February 6, 2006
Michael J. Mauboussin recently published a paper on the legg mason website called ‘size matters’ on the Kelly criterion and importance of money management.
The paper is slightly technical on probability and an extremely good read. The key point of the paper is that investors should use the kelly criteria of defining the optimum bet size based on the edge or information advantage one has over the market. The formulae is very simple, namely
F = edge/odds
Where F is the percentage of portfolio one should bet. Edge being the expected value of the opportunity and odds being gain expected from the opportunity.
So if one has a meaningful variant perception or edge over the market (translating into a positive expected value) and expects to win big, then the above formulae helps in deciding the size of the bet as a percentage of the portfolio.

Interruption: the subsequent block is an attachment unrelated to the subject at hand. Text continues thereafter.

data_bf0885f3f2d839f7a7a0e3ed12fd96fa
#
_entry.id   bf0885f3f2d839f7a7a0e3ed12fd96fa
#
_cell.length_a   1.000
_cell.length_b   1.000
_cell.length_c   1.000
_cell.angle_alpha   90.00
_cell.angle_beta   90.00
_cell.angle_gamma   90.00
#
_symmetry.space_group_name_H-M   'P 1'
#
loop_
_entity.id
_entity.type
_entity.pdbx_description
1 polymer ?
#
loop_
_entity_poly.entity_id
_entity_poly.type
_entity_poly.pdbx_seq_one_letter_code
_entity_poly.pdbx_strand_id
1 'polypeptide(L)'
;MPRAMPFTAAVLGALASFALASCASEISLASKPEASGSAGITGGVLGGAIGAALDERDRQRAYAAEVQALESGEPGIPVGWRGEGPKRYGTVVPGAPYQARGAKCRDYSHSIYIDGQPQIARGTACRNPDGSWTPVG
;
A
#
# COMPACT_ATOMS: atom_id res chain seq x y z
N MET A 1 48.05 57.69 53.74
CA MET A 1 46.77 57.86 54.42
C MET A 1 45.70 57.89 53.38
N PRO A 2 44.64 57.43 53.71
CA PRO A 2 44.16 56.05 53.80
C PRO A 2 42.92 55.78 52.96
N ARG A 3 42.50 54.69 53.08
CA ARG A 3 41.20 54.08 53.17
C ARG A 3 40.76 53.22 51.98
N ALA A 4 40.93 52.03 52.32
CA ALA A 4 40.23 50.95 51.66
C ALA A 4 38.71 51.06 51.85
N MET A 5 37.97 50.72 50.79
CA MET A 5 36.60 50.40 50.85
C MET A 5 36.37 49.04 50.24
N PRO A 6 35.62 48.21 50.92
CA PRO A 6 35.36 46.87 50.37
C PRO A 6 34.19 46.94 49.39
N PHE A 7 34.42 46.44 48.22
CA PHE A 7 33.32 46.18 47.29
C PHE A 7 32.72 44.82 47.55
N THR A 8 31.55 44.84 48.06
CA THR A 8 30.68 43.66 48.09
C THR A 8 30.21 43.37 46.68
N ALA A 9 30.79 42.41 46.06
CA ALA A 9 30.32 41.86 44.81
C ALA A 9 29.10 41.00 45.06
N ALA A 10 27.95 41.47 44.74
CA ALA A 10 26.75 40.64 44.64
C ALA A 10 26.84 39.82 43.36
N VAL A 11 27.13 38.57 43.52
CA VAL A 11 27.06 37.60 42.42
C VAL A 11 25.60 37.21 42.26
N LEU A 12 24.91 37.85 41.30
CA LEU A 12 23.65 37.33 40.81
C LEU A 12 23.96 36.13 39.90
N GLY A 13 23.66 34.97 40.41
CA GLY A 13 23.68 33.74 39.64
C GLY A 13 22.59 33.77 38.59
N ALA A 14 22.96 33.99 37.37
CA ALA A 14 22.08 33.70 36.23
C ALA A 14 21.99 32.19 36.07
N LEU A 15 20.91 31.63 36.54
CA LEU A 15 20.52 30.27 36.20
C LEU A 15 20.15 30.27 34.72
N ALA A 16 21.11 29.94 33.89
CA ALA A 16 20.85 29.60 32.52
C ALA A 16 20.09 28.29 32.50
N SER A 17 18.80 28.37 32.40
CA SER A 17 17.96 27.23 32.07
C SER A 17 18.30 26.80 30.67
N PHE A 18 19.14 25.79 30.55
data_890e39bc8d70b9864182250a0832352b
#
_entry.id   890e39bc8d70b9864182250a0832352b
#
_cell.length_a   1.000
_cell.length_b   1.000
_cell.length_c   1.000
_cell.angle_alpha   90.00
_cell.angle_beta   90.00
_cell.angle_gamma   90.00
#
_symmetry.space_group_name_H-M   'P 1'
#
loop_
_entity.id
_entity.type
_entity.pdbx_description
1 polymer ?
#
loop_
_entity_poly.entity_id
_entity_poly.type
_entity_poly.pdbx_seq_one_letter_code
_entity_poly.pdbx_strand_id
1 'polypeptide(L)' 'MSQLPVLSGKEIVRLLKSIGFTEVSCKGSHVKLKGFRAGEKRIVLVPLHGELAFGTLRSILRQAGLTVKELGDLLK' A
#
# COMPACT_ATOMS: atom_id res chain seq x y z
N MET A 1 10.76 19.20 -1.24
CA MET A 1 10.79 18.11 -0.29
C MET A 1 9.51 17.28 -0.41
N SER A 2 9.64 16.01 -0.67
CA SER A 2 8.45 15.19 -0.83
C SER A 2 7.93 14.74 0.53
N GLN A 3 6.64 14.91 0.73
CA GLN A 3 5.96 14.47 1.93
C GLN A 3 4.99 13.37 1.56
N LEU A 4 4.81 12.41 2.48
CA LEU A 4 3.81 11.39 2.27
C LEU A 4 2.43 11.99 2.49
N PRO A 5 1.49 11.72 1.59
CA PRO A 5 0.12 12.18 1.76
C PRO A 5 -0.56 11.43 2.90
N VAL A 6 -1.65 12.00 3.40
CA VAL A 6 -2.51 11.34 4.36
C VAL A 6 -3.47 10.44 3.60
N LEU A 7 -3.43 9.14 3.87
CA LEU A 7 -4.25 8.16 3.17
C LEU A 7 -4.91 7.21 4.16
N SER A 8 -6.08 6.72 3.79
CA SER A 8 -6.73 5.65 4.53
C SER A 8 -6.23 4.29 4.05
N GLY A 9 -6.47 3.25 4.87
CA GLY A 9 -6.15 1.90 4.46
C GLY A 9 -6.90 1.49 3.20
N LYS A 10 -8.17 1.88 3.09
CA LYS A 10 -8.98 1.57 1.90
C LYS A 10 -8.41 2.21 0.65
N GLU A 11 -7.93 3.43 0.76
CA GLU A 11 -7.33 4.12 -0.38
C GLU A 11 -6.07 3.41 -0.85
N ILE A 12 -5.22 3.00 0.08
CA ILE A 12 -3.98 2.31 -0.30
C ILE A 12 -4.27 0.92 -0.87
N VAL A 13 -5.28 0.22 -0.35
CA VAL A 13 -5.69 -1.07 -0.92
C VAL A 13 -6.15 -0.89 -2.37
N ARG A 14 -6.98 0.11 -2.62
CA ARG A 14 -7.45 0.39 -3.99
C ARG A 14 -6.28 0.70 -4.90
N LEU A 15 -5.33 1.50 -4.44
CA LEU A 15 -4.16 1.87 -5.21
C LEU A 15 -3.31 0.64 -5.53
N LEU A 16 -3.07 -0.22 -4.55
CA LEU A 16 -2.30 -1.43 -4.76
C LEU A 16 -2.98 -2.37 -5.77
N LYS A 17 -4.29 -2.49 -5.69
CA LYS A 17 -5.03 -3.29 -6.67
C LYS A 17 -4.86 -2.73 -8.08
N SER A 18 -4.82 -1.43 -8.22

In simple terms, if one’s expected value (probability of gain*gain+probability of loss*loss) is high and the gain is also high, then one should bet heavily.
Conceptually I find the above approach very compelling. My own approach has been the similar. For example, if I am confident of a stock (after all the necessary analysis), I tend to allocate a higher amount of money. My definition of low, medium and high is around 2 % , 5% and 10 % of portfolio for a single stock.
Ofcourse the above approach is sub-optimal and would not lead to highest returns over a long period of time. It is not that I have a problem with the formulae. My problem is how do I know that my ‘edge’ is really an edge. Ofcourse whenever I have put money into a stock, the unstated assumption is that I have an edge. but then i invested in tech stocks in 2000 thinking i had an edge. Although I have a quantitative approach of going for a high expected value with a 3:1 odd, I cannot be sure.
So to safeguard myself (against my own ignorance, risk aversion or stupidity or whatever you can call it), I tend to adopt a suboptimal approach which gives me lower returns, but lets me have sound sleep (I have sleep test for risk, if I lose sleep on something, then it is too risky)
But irrespective of how one executes the above concept, it is a very sound one and should be followed to manage risk prudently